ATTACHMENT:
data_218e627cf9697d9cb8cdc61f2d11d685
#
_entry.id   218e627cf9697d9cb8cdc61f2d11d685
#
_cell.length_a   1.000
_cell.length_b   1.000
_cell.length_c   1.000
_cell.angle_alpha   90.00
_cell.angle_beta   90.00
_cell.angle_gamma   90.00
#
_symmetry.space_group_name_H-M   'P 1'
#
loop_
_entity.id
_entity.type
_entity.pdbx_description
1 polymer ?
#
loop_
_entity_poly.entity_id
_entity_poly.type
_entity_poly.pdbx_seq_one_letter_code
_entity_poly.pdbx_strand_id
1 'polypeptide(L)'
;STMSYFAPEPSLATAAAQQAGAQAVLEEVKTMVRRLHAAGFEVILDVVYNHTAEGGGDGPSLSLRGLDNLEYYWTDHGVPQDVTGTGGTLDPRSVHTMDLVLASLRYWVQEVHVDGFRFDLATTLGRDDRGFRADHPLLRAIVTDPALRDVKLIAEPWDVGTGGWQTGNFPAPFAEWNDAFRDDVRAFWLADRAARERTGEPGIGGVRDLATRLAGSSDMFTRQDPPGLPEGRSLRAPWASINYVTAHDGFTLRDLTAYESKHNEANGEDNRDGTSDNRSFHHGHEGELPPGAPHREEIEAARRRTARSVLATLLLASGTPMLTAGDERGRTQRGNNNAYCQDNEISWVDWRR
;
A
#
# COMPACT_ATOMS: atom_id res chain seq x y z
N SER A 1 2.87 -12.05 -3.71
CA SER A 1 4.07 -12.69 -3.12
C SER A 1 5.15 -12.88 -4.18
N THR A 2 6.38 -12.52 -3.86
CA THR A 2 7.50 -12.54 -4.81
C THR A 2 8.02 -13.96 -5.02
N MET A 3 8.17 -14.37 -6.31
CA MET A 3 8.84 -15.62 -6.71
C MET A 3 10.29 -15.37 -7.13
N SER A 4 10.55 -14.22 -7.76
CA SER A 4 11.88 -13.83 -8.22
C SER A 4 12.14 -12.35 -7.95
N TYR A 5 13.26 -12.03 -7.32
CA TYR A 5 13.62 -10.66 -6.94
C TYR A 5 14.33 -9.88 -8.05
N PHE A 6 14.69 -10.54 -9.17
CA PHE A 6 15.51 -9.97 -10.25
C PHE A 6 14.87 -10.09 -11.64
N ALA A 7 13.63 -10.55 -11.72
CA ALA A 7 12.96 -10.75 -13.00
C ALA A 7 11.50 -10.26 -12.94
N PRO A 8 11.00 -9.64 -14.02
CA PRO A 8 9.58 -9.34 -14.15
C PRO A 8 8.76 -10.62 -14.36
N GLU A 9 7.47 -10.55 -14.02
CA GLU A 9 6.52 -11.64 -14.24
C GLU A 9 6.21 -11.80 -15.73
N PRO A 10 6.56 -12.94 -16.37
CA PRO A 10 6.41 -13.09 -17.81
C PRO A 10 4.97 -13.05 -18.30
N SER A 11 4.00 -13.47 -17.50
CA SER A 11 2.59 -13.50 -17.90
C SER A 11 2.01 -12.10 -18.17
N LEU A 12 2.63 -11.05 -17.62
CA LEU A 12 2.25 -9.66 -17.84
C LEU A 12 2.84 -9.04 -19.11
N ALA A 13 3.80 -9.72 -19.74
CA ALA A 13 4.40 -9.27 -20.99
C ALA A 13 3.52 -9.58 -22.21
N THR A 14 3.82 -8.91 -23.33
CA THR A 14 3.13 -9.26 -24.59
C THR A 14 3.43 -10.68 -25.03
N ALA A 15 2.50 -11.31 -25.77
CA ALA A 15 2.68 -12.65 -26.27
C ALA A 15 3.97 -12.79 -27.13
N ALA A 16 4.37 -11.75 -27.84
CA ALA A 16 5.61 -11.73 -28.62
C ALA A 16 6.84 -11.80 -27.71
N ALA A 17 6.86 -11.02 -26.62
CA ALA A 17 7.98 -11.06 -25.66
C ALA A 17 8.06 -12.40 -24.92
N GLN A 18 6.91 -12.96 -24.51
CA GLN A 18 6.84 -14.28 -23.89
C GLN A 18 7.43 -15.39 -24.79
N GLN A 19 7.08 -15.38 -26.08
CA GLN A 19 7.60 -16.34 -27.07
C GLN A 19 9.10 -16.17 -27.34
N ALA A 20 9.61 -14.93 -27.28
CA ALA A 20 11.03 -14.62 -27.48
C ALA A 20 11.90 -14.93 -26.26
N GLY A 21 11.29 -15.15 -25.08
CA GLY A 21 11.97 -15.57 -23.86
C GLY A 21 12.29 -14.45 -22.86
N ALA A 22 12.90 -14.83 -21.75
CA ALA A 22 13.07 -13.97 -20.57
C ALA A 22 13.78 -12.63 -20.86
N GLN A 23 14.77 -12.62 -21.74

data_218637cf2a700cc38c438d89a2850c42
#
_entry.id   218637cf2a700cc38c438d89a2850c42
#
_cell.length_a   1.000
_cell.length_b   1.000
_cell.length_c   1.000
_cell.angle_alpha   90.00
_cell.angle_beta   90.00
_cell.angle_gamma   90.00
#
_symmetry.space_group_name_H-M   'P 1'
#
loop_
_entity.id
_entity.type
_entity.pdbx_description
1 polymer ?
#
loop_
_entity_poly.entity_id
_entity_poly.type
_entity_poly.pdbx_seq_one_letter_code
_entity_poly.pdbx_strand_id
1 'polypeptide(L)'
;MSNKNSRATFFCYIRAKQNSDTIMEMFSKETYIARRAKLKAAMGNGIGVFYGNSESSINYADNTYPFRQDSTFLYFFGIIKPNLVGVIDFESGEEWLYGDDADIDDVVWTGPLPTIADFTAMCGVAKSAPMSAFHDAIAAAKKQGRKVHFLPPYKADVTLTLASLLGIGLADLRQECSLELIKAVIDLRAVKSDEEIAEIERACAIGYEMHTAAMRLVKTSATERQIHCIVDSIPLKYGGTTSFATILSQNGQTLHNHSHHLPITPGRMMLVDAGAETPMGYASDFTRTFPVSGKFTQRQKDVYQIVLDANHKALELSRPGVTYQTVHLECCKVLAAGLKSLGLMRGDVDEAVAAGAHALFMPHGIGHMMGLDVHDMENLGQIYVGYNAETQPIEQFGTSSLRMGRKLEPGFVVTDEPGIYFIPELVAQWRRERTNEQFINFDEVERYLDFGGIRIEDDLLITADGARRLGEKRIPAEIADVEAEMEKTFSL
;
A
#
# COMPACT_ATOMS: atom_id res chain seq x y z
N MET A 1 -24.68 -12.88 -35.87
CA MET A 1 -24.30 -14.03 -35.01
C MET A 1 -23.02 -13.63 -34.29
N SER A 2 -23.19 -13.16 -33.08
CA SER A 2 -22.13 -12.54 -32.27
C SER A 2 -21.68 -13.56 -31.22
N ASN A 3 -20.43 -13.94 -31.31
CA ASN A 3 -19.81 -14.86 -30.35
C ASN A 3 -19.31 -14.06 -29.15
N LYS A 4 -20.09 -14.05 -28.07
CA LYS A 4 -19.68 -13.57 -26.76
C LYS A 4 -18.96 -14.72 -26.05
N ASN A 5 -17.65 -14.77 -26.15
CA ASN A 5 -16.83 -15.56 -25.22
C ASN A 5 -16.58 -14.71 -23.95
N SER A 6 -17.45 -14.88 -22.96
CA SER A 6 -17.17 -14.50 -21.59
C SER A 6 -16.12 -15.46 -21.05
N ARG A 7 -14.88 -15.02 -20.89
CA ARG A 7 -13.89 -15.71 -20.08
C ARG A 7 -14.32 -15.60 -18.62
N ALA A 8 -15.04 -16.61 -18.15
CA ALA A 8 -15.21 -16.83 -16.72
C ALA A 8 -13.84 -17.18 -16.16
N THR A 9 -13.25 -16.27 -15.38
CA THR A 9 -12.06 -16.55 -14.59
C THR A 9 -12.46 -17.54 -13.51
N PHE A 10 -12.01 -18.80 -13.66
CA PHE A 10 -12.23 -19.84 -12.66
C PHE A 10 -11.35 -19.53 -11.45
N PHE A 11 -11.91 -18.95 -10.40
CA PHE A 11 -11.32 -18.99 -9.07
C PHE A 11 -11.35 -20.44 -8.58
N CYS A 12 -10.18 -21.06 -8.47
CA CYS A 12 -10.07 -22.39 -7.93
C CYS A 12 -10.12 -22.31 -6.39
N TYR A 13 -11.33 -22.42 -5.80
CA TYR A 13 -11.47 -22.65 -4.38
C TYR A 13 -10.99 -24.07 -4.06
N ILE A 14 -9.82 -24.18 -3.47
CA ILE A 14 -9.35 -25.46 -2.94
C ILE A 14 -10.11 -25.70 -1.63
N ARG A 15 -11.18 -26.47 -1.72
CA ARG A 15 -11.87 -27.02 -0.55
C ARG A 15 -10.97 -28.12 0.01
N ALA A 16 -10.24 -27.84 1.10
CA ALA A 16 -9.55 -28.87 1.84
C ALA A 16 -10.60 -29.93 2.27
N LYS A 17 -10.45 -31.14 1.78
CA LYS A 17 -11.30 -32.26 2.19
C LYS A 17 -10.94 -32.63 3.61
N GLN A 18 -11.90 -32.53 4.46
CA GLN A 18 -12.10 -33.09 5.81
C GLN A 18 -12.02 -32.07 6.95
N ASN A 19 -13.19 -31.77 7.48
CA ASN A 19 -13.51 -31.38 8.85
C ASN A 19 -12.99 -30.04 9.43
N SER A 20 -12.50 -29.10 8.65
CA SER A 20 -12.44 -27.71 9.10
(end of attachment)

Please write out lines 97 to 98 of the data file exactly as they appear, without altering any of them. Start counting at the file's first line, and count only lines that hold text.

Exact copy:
N GLN A 23 14.77 -12.62 -21.74

data_218637cf2a700cc38c438d89a2850c42